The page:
Red Bull

With Pirelli bringing their 2014 prototype tyre this weekend, the teams chose to bring various pitot tube arrays to gather data on how the new tyre characteristics change the airflow structures of the car under loading. Unfortunately, the wet weather denied the teams of an opportunity to test next year’s medium compound slick tyre, so the tubes had to be packed away again. Except for Red Bull…

During the early parts of FP1, Mark Webber’s RB9 was armed with an array behind the left front tyre, measuring the airflow being projected off of the tyre and suspension members. This was possibly a calibration run as there did not appear to be anything new on the front wing that would prompt a measurement test.

Later in FP1 and during FP2, Sebastian Vettel’s car was equipped with another array, this time located behind the rear left tyre and also behind the diffuser. After initial installation tests on intermediate tyres, the team elected to go out on the 2014 prototype slick, despite the damp conditions. The purpose of this experiment was to gather as much information about the aerodynamic flow structures on the new tyre to help develop for next year. However, with the wet conditions, Vettel was unable to push and put much loading through the tyre, making their findings almost irrelevant.

They may get some idea of airflow structures under simple circumstances, such as the loading of the tyre at speed along the straight. The car is designed to go round corners, so perhaps this was a failed exercise for the Milton Keynes squad. Ross Brawn, responding to comments made about the tests carried out by Red Bull, said: “Sometimes taking no measurements is better than gathering false or distorted information”.

Aside from the tyre testing I found it interesting to hear that the team deliberately asked the FIA to do a front wing load test on three front wings for this weekend. The wings were identical and the same as the ones brought the last round in the USA. In terms of structure, however, they may well have been made up differently. Perhaps they were trialing a new carbon layup for next season. More flexi-wing antics in 2014?

Rear brake sensors, wired through the top wishbone, were also mounted on Vettel’s RB9 to gather more data on the braking characteristics of the car. This will be essential next season as the more powerful 2014 ERS (Energy Recovery System) will have a greater influence on the braking of the car in comparison to the current KERS unit. Such is the power that teams will be allowed a control device, monitored by the ECU, to smooth the braking phase, as the system harvests energy much more aggressively. More on this in a future 2014 post.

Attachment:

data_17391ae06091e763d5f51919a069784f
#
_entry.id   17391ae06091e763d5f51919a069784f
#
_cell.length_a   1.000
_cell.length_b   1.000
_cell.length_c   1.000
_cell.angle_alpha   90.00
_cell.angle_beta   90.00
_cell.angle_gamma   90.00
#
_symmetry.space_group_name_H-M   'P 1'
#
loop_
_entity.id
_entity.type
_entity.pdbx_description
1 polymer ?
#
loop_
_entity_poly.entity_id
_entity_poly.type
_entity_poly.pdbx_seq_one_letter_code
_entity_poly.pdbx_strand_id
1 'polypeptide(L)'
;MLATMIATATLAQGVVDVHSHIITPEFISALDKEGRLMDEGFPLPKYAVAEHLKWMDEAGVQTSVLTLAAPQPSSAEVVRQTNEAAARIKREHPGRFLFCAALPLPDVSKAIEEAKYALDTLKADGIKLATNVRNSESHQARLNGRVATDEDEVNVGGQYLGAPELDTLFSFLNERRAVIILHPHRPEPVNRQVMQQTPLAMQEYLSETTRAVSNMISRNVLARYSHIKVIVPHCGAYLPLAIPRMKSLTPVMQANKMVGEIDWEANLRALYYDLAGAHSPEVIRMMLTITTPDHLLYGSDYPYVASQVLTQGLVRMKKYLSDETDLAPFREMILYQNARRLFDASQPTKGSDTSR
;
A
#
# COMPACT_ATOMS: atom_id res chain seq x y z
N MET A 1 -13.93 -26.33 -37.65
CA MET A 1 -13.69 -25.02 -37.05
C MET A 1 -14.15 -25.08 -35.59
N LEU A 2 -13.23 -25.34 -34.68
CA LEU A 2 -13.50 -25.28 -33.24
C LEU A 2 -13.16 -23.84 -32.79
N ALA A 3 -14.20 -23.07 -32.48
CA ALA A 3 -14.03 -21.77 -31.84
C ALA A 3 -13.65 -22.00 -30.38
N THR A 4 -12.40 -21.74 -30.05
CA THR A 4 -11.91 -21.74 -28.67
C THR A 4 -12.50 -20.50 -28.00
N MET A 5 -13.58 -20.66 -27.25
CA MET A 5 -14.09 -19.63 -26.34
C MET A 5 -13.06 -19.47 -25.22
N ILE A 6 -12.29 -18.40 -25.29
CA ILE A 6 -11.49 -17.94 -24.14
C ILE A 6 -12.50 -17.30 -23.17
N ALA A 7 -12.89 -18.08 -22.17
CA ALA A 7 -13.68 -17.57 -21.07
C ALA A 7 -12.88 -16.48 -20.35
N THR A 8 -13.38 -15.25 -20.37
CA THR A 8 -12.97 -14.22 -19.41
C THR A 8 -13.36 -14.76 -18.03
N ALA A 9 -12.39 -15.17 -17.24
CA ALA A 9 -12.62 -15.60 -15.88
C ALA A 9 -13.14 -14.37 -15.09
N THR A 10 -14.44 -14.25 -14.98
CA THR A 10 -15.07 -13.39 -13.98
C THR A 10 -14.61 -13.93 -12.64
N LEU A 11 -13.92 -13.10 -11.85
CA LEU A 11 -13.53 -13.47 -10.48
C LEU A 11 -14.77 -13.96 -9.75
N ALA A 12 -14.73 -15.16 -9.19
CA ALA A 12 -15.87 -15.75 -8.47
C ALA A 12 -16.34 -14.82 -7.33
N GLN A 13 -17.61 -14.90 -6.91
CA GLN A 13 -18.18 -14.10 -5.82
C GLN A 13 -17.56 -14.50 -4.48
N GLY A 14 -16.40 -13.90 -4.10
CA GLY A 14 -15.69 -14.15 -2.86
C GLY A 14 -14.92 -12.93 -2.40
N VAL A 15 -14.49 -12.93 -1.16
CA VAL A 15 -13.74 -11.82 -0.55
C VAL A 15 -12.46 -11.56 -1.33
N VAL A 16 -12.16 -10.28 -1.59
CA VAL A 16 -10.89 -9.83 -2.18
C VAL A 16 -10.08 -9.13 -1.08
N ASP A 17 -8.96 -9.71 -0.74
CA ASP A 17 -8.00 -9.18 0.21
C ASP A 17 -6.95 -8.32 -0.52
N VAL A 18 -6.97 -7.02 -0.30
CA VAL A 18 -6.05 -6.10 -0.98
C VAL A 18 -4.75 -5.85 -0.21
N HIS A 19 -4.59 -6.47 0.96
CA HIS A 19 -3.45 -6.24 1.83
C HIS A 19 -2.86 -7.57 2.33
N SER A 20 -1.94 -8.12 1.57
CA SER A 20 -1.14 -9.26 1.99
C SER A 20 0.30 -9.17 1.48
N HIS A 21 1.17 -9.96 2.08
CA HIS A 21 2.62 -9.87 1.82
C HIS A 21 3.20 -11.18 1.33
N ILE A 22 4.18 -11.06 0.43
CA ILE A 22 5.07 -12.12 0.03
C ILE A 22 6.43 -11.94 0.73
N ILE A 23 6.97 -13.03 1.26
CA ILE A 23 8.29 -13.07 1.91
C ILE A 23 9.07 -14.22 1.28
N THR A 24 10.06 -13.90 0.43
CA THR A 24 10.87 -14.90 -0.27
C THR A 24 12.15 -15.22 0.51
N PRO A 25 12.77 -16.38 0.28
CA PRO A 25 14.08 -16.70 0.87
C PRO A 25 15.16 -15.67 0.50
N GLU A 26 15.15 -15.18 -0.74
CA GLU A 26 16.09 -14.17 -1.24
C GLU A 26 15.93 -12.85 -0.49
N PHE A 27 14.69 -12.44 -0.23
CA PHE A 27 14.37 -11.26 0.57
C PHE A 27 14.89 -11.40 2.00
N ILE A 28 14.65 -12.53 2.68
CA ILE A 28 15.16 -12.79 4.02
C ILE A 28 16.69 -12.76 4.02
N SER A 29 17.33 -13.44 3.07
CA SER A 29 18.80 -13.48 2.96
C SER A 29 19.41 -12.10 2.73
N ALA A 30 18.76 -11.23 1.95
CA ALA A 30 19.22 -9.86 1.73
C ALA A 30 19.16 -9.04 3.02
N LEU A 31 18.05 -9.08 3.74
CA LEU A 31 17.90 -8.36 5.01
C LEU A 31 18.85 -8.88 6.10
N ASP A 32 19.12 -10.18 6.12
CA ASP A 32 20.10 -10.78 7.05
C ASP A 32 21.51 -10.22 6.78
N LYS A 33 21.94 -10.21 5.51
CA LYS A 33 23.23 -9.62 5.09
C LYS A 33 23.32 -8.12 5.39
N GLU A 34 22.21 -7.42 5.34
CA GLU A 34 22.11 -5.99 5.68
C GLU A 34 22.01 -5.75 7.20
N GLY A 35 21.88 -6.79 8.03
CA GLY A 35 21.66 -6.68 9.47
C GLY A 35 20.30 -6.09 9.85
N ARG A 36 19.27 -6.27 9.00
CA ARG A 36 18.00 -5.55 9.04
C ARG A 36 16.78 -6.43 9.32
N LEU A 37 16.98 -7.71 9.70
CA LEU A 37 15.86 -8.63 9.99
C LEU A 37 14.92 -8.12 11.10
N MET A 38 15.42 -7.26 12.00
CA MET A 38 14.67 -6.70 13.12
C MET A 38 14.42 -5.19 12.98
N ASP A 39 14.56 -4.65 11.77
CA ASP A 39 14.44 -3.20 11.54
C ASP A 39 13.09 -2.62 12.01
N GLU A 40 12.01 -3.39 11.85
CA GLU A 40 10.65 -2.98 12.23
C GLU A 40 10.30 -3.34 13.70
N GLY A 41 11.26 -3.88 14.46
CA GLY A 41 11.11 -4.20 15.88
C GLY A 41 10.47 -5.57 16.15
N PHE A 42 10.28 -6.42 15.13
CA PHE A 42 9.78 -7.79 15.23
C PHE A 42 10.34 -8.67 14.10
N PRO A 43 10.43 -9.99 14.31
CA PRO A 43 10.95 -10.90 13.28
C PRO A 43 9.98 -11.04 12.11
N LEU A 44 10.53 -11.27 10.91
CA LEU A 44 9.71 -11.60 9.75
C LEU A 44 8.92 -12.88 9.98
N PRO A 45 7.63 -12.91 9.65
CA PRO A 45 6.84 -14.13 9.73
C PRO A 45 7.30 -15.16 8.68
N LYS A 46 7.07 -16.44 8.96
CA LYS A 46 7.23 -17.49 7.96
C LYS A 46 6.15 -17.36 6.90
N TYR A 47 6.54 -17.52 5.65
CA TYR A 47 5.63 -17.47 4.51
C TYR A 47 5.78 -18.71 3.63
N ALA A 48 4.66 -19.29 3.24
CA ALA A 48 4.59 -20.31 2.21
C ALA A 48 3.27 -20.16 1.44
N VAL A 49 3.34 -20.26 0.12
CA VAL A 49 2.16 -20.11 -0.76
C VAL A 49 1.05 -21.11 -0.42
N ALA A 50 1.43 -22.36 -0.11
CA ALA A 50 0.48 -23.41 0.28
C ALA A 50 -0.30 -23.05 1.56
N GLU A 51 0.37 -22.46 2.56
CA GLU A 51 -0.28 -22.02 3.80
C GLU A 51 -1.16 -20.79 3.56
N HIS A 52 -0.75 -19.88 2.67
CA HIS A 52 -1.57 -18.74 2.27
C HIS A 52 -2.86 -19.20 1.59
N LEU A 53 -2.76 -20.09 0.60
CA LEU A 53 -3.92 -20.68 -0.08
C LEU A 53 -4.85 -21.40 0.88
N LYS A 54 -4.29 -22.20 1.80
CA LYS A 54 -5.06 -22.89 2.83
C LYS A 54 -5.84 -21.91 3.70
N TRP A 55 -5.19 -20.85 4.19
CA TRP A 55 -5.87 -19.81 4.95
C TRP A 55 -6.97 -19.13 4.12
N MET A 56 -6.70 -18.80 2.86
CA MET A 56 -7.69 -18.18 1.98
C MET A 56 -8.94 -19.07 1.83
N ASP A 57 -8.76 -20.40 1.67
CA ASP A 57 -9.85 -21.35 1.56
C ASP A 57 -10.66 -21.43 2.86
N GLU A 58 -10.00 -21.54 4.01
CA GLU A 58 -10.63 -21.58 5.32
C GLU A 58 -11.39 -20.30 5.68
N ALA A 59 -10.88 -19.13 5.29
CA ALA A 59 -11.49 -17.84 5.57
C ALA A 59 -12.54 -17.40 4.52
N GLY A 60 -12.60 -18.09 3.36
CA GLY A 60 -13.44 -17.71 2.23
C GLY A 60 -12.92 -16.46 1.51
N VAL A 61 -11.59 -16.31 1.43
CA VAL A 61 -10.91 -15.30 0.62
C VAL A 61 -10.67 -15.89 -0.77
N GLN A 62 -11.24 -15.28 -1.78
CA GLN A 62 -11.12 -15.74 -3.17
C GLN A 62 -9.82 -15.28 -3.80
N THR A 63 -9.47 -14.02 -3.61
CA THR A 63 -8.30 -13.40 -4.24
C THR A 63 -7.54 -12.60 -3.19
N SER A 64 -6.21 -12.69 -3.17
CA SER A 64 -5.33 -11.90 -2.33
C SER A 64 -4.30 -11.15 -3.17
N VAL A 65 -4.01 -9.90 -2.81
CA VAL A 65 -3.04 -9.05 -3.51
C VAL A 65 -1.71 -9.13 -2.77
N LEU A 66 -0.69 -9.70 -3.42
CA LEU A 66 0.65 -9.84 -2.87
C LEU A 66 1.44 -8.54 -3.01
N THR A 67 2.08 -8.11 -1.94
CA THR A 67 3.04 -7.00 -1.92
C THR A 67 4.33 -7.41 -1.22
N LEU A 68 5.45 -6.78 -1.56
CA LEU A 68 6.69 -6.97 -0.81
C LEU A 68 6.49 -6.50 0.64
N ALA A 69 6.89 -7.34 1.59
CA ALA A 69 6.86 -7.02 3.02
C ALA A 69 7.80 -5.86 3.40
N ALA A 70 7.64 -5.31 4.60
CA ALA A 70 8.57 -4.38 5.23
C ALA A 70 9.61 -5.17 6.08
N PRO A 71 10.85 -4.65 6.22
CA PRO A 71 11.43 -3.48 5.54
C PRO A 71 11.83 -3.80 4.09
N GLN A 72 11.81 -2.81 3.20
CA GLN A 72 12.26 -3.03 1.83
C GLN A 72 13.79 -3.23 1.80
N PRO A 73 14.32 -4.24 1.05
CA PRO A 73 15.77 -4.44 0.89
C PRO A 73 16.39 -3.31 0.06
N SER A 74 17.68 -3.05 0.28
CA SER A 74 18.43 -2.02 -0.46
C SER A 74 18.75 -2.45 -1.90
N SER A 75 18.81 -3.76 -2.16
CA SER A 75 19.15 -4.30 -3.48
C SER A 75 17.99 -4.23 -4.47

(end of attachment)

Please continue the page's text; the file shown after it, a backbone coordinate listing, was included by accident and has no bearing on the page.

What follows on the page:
McLaren

Also hoping for some 2014 tyre running was McLaren. On Thursday a picture was taken of this sensor attached to the front wing endplate. These are not thermal imaging, infrared sensors however. I am unsure of what they are designed to measure although it could be sidewall deflection. Having said that, the sensor appears to be facing directly towards the face of the tyre, if not more to the inside shoulder.

Mercedes

A new piece of information that has to come to light since last weekend is the introduction of new Brembo calipers on Lewis Hamilton’s W04. Hamilton has made it clear that one of his main struggles with the Mercedes car is its different braking characteristics compared to the previous McLarens he has driven. Unlike Mercedes, McLaren use Akebono (or Carbon Industries) calipers and discs. According to Hamilton, the Brembo combination does not give the initial bite that he desires. Paddy Lowe’s switch from McLaren to Mercedes mid-season may well have influenced this change.

2013 United States GP Tech Highlights

Once again, few and far between updates on the cars this weekend as the season is very quickly drawing to a close. However with Ferrari and Lotus still firmly in the hunt for second place in the Constructors’ championship, both teams have been forced into making some changes to the cars for this weekend to keep in touch with Mercedes.

Ferrari

Ferrari have slightly updated the front wing cascade on its F138, creating a total of three elements at the endplate of the device instead of two elements previously.